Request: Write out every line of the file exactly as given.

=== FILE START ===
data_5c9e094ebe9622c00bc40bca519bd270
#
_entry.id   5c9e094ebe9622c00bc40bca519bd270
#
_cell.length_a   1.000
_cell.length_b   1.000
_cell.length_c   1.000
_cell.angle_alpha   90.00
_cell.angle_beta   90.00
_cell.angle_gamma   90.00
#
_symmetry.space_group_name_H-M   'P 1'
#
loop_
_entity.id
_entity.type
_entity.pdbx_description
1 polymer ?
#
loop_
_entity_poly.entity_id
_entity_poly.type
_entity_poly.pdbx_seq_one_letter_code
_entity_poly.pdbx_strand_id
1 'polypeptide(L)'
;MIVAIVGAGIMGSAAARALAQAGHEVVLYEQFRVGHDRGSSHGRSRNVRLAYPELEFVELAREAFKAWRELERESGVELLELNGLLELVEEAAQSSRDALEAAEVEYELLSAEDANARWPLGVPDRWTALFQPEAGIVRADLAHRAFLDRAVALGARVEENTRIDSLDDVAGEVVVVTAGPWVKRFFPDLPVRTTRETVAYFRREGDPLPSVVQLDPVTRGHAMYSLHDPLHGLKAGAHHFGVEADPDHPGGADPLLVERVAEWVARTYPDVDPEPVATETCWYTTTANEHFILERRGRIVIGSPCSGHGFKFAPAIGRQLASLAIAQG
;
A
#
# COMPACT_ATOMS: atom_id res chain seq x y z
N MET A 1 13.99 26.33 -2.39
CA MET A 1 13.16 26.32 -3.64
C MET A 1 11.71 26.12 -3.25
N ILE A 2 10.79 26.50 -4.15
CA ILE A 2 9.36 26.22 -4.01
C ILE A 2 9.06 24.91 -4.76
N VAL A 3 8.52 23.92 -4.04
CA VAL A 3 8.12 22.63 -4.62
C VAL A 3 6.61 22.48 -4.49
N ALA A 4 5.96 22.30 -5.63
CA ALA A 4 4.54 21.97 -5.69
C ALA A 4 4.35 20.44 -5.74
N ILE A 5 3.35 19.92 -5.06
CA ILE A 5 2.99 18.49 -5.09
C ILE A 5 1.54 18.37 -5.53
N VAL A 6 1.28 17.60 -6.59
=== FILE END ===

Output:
data_5c9e094ebe9622c00bc40bca519bd270
#
_entry.id   5c9e094ebe9622c00bc40bca519bd270
#
_cell.length_a   1.000
_cell.length_b   1.000
_cell.length_c   1.000
_cell.angle_alpha   90.00
_cell.angle_beta   90.00
_cell.angle_gamma   90.00
#
_symmetry.space_group_name_H-M   'P 1'
#
loop_
_entity.id
_entity.type
_entity.pdbx_description
1 polymer ?
#
loop_
_entity_poly.entity_id
_entity_poly.type
_entity_poly.pdbx_seq_one_letter_code
_entity_poly.pdbx_strand_id
1 'polypeptide(L)'
;MIVAIVGAGIMGSAAARALAQAGHEVVLYEQFRVGHDRGSSHGRSRNVRLAYPELEFVELAREAFKAWRELERESGVELLELNGLLELVEEAAQSSRDALEAAEVEYELLSAEDANARWPLGVPDRWTALFQPEAGIVRADLAHRAFLDRAVALGARVEENTRIDSLDDVAGEVVVVTAGPWVKRFFPDLPVRTTRETVAYFRREGDPLPSVVQLDPVTRGHAMYSLHDPLHGLKAGAHHFGVEADPDHPGGADPLLVERVAEWVARTYPDVDPEPVATETCWYTTTANEHFILERRGRIVIGSPCSGHGFKFAPAIGRQLASLAIAQG
;
A
#
# COMPACT_ATOMS: atom_id res chain seq x y z
N MET A 1 13.99 26.33 -2.39
CA MET A 1 13.16 26.32 -3.64
C MET A 1 11.71 26.12 -3.25
N ILE A 2 10.79 26.50 -4.15
CA ILE A 2 9.36 26.22 -4.01
C ILE A 2 9.06 24.91 -4.76
N VAL A 3 8.52 23.92 -4.04
CA VAL A 3 8.12 22.63 -4.62
C VAL A 3 6.61 22.48 -4.49
N ALA A 4 5.96 22.30 -5.63
CA ALA A 4 4.54 21.97 -5.69
C ALA A 4 4.35 20.44 -5.74
N ILE A 5 3.35 19.92 -5.06
CA ILE A 5 2.99 18.49 -5.09
C ILE A 5 1.54 18.37 -5.53
N VAL A 6 1.28 17.60 -6.59